Strawberry Mansion’s name belies its reality. Walking its streets, I felt the tension from its past troubles, but also saw efforts towards positive change, especially in its south and west sides.

  • Population: 19,690
  • Median Home Value: $71,938
  • Median Income: $31,085 

4. Fairhill

Fairhill Is Home to Philadelphia's Hispanic Community

Fairhill, located to the West of Kensington along Glenwood Avenue, has a population of 27,298. The neighborhood is known for its long rows of houses, with only 20% of residents owning their homes. Fairhill is home to Philadelphia’s Hispanic community and the Philadelphia Badlands.

However, the neighborhood is notorious for crime, poverty, and drug use. One intersection at Indiana Avenue and 3rd Street is ranked as the second most dangerous drug corner in the city according to the Al Jazeera. The average family income is estimated to be $15k annually, and 61% of residents live below the poverty line, five times the national average.

  • Population: 27,298
  • Median Home Value: $51,578
  • Median Income: $19,698 

5. Alleghany West

Alleghany West Is the Third Most Violent Neighborhood in Philadelphia

Located at the Northern end of the city, Alleghany West is the third most violent neighborhood in Philadelphia. It’s primarily an underprivileged African American community.

The neighborhood has suffered from post-industrial decline and disinvestment, leading to a significant population decrease between 1990 and 2000. Many former industrial sites have been repurposed for film production.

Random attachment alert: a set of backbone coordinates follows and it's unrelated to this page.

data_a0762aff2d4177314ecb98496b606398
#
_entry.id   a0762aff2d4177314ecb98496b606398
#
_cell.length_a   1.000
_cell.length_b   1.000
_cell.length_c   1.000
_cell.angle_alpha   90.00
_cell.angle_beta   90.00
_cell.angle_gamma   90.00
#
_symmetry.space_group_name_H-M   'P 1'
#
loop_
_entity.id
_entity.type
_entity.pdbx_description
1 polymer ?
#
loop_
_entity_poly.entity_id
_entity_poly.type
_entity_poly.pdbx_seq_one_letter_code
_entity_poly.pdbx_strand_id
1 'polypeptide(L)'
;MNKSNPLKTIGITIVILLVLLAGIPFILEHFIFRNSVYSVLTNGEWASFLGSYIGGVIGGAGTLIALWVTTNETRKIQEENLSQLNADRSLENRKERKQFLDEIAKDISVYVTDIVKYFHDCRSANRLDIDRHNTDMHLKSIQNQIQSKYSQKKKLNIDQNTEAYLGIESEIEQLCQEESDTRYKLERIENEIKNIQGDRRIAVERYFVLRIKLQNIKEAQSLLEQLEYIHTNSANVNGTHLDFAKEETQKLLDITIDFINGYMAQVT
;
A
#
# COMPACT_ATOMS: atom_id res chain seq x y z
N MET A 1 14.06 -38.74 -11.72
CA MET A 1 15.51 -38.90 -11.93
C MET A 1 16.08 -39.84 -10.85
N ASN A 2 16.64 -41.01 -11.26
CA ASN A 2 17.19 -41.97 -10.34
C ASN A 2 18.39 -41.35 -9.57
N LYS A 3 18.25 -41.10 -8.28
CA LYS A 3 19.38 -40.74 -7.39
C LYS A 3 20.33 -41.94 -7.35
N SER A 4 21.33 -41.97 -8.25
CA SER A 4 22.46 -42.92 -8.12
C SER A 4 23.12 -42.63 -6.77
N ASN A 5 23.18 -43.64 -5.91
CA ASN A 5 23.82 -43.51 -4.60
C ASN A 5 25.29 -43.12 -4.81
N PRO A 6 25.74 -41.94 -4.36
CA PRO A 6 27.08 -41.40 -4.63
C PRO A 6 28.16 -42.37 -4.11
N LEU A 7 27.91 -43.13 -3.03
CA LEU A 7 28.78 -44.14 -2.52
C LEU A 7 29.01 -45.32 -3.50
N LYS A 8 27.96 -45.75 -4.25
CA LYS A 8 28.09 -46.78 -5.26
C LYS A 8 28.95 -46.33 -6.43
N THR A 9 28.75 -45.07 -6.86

The area has low home prices, averaging $26,000, but its high crime rate of 2458 per 100,000 residents makes it less desirable. The unemployment rate is 7.9%, and the median income is $25,196.

Exploring Alleghany West, I could sense its struggles with post-industrial decline, but also noticed a strong sense of community among its residents, hoping for a brighter future.

  • Population: 18,676
  • Median Home Value: $48,477
  • Median Income: $25,196 

6. Harrowgate

Harrowgate Is Located to The North of Kensington and To the West of Port Richmond

Harrowgate is located to the North of Kensington and to the West of Port Richmond. This area is often referred to as “North Philly.” Clue Luster describes it as a poor, blighted area predominantly inhabited by Puerto Ricans.

The neighborhood recently made headlines when a teenager was caught in a crossfire during a shooting incident. The area is also known for its high consumption of painkillers, with local pharmacies receiving 26 million pain pills over seven years.

Harrowgate has a population of 17,456, with an unemployment rate of 13.6% and a median income of $23,871. The crime rate is 1701 per 100,000 residents.

  • Population: 17,456
  • Median Home Value: $48,963
  • Median Income: $23,871 

7. Haddington-Carroll Park

Carroll Park Is Considered One of The Worst Neighborhoods in Philadelphia

Haddington is a west Philadelphia neighborhood bounded by Lansdowne Avenue and West Girard Avenue. The neighborhood’s motto is “Carroll Park- Where neighbors become friends.”